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With only a few hours left in 2008, it's time to look back at a year of dizzying highs and crushing lows, of one major economic collapse and many minor shopping frenzies. Folks, it's the annual (two years running!) Racked Recap. This week, we'll be reliving our biggest and brightest (and saddest and darkest) moments. Take a deep breath of the sweet, sweet nostalgia.
We lost a lot of good stores this year. And since this economy business doesn't seem to be getting any better, we're sure that the next few months will bring even more deaths. In no particular order, the saddest closures of 2008.
7) A. Fontana Shoe Repair: A neighborhood presence for 45 years, Angelo Fontana was forced to shut the doors to his shoe repair shop in February due to a rent hike. The space now houses a futuristic yogurt parlor or something similarly unnecessary. RIP Fontana.
6) Chelsea Barnes & Noble: B&N is a chain, but one that holds a special place in the heart of many Racked readers. And even though they're a big corporation, they're not immune to the deadly rent hikes that kill many a retailer. That's what did this location in in March.
5) Lisa Levine Jewelry: Lisa Levine's pretty jewelry was lauded, but the praise did nothing to save her Williamsburg boutique. As we said in August, her delicate, feather- and coin-spangled designs fit the neighborhood's aesthetic but not necessarily its budget.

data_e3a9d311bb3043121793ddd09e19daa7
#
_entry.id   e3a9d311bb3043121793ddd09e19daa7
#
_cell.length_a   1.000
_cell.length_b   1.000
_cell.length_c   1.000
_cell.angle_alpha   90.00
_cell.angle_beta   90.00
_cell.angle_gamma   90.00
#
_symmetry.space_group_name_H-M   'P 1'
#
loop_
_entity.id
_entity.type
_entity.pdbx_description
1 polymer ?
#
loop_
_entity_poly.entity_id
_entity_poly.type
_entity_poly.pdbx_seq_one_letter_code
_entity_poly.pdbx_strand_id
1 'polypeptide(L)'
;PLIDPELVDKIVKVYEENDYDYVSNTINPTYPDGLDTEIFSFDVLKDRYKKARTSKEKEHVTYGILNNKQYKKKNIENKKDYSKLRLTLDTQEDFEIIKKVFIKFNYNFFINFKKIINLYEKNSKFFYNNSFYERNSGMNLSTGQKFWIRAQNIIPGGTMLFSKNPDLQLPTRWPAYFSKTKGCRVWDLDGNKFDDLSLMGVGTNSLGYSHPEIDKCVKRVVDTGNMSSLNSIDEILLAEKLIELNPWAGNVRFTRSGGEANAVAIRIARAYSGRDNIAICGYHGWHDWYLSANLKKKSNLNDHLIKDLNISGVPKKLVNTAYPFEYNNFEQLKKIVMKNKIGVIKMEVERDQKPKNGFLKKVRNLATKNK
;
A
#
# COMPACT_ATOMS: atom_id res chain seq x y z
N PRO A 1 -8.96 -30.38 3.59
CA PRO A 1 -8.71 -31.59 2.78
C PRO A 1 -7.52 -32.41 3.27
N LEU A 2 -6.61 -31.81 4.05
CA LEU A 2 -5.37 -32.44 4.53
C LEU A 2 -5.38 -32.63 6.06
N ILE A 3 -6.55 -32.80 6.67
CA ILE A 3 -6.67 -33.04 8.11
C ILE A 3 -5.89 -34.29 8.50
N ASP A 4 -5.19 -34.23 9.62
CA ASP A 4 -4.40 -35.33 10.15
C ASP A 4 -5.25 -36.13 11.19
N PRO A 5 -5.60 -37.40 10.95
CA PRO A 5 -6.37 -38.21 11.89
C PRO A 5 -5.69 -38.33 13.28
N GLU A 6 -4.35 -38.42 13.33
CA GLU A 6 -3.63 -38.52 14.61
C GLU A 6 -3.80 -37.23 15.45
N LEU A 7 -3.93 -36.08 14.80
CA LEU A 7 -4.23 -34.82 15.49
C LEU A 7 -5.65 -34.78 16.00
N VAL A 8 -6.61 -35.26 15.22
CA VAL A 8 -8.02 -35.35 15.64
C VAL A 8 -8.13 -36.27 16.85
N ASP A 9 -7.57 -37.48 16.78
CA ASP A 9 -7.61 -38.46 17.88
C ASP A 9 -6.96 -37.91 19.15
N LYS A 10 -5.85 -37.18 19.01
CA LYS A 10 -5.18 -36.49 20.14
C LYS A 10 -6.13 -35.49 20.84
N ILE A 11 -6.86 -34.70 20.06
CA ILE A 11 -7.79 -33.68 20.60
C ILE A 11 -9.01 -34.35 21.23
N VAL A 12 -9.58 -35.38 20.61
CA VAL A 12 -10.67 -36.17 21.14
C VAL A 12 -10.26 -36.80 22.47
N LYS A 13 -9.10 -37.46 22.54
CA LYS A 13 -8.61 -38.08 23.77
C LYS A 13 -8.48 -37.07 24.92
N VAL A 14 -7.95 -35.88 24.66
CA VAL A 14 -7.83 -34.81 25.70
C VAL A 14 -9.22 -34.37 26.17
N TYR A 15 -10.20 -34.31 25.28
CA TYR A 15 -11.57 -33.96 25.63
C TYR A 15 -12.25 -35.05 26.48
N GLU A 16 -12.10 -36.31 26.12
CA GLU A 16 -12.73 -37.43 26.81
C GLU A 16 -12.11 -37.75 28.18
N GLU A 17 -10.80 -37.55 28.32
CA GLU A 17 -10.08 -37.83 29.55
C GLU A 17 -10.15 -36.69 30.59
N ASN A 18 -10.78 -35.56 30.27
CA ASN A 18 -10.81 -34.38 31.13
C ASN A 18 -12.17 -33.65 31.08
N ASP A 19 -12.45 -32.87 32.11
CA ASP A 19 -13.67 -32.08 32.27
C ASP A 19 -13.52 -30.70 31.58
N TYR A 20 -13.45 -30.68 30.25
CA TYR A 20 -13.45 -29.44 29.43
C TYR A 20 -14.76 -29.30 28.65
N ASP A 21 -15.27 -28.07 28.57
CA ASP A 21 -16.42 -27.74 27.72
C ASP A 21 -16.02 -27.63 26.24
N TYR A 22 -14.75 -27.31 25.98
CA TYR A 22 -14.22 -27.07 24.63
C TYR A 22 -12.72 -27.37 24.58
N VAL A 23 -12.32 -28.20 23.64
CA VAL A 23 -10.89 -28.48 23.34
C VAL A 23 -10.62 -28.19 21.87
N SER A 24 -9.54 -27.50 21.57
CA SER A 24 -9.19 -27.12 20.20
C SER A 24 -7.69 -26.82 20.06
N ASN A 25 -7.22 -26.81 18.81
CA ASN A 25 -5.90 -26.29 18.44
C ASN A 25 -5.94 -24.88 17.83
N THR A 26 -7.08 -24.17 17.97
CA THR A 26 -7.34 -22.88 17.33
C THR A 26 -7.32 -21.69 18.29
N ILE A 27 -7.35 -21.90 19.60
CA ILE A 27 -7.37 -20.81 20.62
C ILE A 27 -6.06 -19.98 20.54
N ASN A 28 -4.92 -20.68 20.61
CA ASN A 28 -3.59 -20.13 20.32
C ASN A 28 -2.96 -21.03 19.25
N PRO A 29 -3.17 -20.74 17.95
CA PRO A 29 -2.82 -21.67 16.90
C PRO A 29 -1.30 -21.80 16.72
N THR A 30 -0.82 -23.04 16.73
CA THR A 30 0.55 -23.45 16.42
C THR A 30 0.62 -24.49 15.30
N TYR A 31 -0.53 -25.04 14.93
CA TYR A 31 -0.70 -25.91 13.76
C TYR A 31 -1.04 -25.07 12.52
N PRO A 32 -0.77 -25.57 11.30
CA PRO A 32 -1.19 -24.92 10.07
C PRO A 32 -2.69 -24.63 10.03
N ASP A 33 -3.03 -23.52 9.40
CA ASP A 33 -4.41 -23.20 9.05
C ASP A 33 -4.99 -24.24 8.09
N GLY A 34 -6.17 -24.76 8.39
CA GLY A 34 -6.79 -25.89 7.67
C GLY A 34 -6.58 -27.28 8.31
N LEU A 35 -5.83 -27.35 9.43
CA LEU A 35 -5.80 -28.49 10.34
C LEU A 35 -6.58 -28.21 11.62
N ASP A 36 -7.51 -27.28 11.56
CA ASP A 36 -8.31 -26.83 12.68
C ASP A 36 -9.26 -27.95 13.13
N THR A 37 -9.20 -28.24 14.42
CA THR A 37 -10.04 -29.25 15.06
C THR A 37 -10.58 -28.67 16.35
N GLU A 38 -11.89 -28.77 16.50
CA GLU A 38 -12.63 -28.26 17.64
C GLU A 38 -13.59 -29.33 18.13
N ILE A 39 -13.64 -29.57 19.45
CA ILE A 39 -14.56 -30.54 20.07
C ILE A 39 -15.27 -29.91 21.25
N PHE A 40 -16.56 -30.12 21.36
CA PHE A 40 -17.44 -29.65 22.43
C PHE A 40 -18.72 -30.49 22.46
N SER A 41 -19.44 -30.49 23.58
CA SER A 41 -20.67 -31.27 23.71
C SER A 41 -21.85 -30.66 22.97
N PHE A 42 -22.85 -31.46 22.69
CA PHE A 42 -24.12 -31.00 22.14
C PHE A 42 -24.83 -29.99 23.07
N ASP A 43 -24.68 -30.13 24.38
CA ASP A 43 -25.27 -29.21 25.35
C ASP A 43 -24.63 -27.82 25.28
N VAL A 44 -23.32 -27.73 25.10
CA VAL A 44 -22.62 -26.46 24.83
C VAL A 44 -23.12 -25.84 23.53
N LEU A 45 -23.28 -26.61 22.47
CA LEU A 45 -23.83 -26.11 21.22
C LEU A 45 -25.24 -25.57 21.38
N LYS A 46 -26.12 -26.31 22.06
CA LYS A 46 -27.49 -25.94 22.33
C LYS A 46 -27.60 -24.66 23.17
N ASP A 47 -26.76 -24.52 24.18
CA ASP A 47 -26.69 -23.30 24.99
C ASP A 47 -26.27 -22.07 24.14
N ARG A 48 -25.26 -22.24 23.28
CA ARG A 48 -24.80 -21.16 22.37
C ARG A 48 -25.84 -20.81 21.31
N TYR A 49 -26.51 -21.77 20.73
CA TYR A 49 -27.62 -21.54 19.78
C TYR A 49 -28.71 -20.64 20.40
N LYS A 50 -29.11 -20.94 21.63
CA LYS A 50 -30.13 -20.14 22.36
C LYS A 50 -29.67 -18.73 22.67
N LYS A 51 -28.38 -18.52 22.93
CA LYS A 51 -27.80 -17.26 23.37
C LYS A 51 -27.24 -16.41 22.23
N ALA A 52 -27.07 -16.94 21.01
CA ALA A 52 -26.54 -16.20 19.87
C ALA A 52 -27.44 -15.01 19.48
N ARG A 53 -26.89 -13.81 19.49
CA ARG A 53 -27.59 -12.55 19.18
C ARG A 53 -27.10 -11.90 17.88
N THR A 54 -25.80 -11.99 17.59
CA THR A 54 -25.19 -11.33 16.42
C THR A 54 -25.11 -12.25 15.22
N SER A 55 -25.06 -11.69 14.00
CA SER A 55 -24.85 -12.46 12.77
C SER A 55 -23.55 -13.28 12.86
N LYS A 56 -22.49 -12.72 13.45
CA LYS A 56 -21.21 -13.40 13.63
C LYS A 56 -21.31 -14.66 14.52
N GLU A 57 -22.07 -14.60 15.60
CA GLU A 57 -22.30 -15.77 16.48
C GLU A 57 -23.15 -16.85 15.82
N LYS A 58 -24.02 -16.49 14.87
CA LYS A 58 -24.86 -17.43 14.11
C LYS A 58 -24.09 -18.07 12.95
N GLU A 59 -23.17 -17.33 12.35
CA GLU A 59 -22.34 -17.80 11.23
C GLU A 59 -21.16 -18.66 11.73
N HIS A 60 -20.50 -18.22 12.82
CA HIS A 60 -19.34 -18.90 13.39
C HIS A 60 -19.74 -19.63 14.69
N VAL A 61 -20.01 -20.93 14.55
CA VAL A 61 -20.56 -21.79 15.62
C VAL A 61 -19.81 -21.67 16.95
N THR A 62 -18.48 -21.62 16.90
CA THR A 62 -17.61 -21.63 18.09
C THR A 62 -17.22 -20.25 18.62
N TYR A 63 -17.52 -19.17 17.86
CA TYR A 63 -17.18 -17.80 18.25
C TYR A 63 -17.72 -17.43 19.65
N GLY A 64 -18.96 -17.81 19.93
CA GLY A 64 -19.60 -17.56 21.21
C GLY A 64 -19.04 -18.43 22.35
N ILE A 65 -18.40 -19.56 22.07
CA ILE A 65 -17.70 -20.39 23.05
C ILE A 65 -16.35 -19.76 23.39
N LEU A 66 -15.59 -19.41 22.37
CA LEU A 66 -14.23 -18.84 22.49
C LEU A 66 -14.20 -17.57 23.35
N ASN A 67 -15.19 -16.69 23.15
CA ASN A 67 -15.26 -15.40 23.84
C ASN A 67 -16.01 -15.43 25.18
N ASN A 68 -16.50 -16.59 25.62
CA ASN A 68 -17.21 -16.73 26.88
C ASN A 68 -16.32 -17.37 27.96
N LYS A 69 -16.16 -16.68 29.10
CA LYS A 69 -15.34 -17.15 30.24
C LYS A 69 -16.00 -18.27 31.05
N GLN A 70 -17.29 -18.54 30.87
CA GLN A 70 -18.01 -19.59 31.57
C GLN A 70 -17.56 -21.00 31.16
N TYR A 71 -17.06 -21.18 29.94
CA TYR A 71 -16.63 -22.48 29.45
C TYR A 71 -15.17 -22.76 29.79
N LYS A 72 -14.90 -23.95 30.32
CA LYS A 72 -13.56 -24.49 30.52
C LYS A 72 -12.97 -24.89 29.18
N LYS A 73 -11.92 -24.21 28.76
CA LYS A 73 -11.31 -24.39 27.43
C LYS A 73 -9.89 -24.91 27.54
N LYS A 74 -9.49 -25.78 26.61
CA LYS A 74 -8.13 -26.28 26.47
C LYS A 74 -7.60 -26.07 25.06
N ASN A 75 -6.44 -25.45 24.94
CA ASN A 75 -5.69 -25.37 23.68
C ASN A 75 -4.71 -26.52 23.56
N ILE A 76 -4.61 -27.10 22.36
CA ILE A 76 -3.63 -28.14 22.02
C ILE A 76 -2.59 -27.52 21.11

4) Love Saves the Day: With the death of founder Leslie Herson, East Village stalwart Love Saves the Day passed on as well. Their kitschy stock is currently on sale; the gate will be pulled down for good in January.
3) Hollywould: Not sad as much as shocking, the demise of Holly Dunlap's flirty shoe, bag and dress line Hollywould was swift. One day, it was business as usual at the Nolita store; the next, they're having a frantic liquidation sale.
2) Kim's and Mondo Kim's: Video nerds were distraught to learn that both the uptown branch of Kim's and the East Village outpost were dunzo. A weird coda to the whole thing: Mondo Kim's video library is moving to sunnier shores in Italy.
1) Té Casan: The economy really killed this one. But at least West Broadway shoe store Té Casan died young, and left a beautiful corpse. Question is, who else is worthy of that space?